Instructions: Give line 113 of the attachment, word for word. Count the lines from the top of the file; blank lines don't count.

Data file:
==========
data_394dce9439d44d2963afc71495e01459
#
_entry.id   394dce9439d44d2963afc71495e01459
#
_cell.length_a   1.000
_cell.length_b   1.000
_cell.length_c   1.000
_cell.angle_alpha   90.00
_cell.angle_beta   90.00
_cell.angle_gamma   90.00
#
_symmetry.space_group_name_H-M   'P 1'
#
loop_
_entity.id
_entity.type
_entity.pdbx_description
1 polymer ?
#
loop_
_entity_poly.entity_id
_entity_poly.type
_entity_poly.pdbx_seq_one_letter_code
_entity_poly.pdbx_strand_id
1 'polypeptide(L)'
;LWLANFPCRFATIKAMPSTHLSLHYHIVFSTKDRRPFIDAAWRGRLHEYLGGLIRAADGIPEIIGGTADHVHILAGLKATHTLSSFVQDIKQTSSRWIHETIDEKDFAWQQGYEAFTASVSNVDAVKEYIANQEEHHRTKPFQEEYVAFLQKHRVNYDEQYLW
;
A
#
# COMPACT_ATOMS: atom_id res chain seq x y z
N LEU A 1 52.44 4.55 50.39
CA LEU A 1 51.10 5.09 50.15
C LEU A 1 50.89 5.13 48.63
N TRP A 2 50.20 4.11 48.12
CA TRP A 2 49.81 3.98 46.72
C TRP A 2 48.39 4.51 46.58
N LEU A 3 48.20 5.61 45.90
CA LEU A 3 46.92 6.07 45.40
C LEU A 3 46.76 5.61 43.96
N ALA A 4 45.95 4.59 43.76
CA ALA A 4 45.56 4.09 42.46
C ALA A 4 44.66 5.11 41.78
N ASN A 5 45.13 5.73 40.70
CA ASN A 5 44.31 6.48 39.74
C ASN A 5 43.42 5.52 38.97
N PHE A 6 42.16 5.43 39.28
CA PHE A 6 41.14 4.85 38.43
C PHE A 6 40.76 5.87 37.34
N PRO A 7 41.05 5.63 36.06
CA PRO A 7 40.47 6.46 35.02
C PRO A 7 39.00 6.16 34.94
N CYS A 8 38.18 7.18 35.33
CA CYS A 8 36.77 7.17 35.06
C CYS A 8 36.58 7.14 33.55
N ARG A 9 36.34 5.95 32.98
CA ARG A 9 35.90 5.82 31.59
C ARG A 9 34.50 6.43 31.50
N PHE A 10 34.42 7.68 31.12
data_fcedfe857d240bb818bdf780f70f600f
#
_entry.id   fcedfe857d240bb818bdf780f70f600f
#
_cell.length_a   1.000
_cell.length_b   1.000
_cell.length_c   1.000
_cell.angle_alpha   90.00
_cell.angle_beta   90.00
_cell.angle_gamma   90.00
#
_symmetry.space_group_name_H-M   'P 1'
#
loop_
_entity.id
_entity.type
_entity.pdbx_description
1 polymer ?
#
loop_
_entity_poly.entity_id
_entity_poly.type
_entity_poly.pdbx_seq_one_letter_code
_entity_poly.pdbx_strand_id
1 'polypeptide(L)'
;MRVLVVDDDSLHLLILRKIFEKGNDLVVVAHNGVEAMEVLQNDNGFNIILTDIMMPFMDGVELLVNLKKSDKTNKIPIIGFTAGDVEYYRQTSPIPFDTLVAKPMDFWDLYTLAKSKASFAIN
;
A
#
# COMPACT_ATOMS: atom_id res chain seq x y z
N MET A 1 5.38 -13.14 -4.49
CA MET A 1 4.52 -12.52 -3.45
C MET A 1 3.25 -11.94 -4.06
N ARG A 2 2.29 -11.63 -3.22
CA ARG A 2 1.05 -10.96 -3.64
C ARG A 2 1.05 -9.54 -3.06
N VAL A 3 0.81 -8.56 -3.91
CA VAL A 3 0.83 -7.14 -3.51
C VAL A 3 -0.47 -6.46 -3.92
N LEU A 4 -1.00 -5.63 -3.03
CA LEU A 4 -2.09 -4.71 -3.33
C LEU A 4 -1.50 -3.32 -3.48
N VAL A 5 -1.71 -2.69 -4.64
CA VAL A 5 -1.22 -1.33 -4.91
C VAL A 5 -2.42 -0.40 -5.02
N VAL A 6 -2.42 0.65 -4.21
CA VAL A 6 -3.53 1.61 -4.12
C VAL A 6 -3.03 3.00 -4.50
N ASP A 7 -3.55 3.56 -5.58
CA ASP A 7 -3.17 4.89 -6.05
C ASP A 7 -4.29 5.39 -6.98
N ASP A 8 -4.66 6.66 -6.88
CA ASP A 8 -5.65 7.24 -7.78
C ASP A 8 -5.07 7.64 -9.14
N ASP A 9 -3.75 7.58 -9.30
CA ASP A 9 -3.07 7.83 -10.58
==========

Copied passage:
N ASP A 9 -3.75 7.58 -9.30